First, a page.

You are here: HomeBusiness2020 04 09Article 920104

Business News of Thursday, 9 April 2020

Source: laudbusiness.com

Radiation levels in Ghana low; you are safe – NCA


Click to read all about coronavirus →

The National Communications Authority (NCA) has said it has taken measures to ensure the the public is protected from the effects of radiations.

The NCA said as part of its consumer protection mandate, it has established a Type Approval laboratory with test and measurement equipment for Radio Frequencies (RF), Electromagnetic Fields (EMF) and Specific Absorption Rate (SAR) (See attached pictures).

The laboratory undertakes measurements to ascertain the safety of mobile devices (phones, tablets, etc) and field measurements of radiations from mobile base stations at frequencies below 6GHz which is the range of frequencies for 2G, 3G and 4G in Ghana, according to the regulator in a statement issued on Thursday April 9.

Further stating that future 5G deployments in Ghana will also utilize some frequencies below 6GHz as well as higher frequencies and within safe limits.

The measurements taken by the NCA clearly indicate that the non-ionizing radiations from mobile base stations are even more stringent and safer than those set by the International

Commission on Non-Ionizing Radiation Protection (ICNIRP), which is the international body responsible for safe use of non-ionizing radiation.

Additionally, in 2019, the NCA contracted independent private agencies to audit all base station masts/towers in Ghana for structural integrity and to assess the level of radiations from all the sites. The audit reports confirmed that radiation levels are significantly lower than the ICNIRP reference levels.

The NCA said also that it has taken note of recent widespread rumours about 5G technology and its alleged link with the COVID-19 virus.

Describing the rumuor as misinformation, the NCA stated that “there is absolutely no link between 5G technology and COVID-19. The public is therefore advised to disregard the misleading videos and audios circulating on social media.”

The statement explained that the First Generation (1G) wireless mobile technology was analogue which was launched in Ghana in March 1991.

It enabled customers to make voice calls on a hand-held telephonewhile on the move, an improvement over stationary telephone sets. It was soon followed by Second Generation (2G) digital mobile technology which, in addition to voice calls, enabled Text Messaging (SMS) and a very limited amount of data to be sent over the Internet although it was rather slow.

Further innovations led to the introduction of Third Generation (3G) mobile technology enabling mobile Internet access and browsing, and transmission of images and videos at substantial speeds to facilitate messaging, video calling and mobile television.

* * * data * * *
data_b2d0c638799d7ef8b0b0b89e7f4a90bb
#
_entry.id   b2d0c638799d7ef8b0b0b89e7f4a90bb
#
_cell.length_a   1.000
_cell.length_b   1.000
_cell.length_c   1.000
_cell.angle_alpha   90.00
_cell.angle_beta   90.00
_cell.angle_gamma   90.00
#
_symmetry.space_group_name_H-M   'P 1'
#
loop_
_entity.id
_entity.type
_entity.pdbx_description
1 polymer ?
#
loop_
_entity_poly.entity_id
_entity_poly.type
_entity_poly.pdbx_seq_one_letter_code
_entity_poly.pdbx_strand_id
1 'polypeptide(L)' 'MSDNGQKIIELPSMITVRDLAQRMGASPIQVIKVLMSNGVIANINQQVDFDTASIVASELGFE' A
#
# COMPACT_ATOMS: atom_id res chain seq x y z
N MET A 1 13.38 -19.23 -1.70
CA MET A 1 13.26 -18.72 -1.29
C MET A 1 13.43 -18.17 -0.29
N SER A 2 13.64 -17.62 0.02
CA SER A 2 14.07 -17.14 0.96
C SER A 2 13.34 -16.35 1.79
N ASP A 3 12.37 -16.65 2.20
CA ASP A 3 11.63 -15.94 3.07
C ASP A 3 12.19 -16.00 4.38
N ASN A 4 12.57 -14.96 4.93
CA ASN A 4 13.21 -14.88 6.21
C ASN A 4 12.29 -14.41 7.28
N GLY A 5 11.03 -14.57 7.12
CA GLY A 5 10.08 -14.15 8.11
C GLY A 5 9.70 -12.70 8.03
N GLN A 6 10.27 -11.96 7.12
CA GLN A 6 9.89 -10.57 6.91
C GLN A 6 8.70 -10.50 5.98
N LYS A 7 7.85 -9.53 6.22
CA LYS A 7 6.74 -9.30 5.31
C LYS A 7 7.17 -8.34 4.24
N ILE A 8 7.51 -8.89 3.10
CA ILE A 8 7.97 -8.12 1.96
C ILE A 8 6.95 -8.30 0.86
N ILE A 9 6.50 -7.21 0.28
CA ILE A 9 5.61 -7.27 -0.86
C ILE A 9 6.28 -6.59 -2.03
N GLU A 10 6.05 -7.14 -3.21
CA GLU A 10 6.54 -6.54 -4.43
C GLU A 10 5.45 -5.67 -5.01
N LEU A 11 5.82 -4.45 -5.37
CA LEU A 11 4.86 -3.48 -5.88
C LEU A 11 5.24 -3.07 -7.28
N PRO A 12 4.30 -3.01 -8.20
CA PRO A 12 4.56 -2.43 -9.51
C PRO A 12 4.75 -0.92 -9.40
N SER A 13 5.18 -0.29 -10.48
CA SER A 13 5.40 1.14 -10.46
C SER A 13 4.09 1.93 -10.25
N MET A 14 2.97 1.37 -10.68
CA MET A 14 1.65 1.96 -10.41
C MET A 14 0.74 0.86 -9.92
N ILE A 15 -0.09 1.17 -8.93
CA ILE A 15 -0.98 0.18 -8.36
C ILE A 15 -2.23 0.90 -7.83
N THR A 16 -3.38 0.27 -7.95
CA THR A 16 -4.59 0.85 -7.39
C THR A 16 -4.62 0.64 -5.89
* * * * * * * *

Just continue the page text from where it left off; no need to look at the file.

Fourth generation (4G) came with even faster internet data speeds to improve the consumer experience.

Operators in Ghana continue to expand access to both 3G and 4G technology.

The fifth generation (5G) is the next generation of mobile technology which has not yet been deployed in Ghana.

However, it promises significantly higher internet data speeds which will enable innovative products and services in agriculture, transportation, education, health, security and commerce.

All generations of mobile cellular technology (1G, 2G, 3G, 4G and 5G) operate on radio frequencies (RF). These frequencies are not visible, but they exist in the atmosphere; they are what enable radio and television stations to transmit news and information to us. They generate non-ionizing radiation which pose no harm to human beings.

There have been over 50 years of scientific research about the potential health risk associated with radiations from radio frequency signals and telecommunication installations.

The World Health Organisation (WHO) reports that no evidence has been found to conclude that exposure to RF radiations are harmful to human health despite extensive research to date. RF radiations from FM radio and TV broadcasting signals have not caused any health hazards despite the many years of human exposure to them. Comparing the characteristics of the RF radiations from 1G, 2G, 3G, 4G and 5G base stations and handsets to that of FM radio and TV, the NCA does not expect any harm to human health.

In Ghana, the Radiation Protection Institute (RPI) of the Ghana Atomic Energy Commission (GAEC) works with the Environmental Protection Agency (EPA), NCA, and the telecommunications industry to ensure that electromagnetic emissions from telecommunications infrastructure are within safe limits.

Send your news stories to and via WhatsApp on +233 55 2699 625.

Join our Newsletter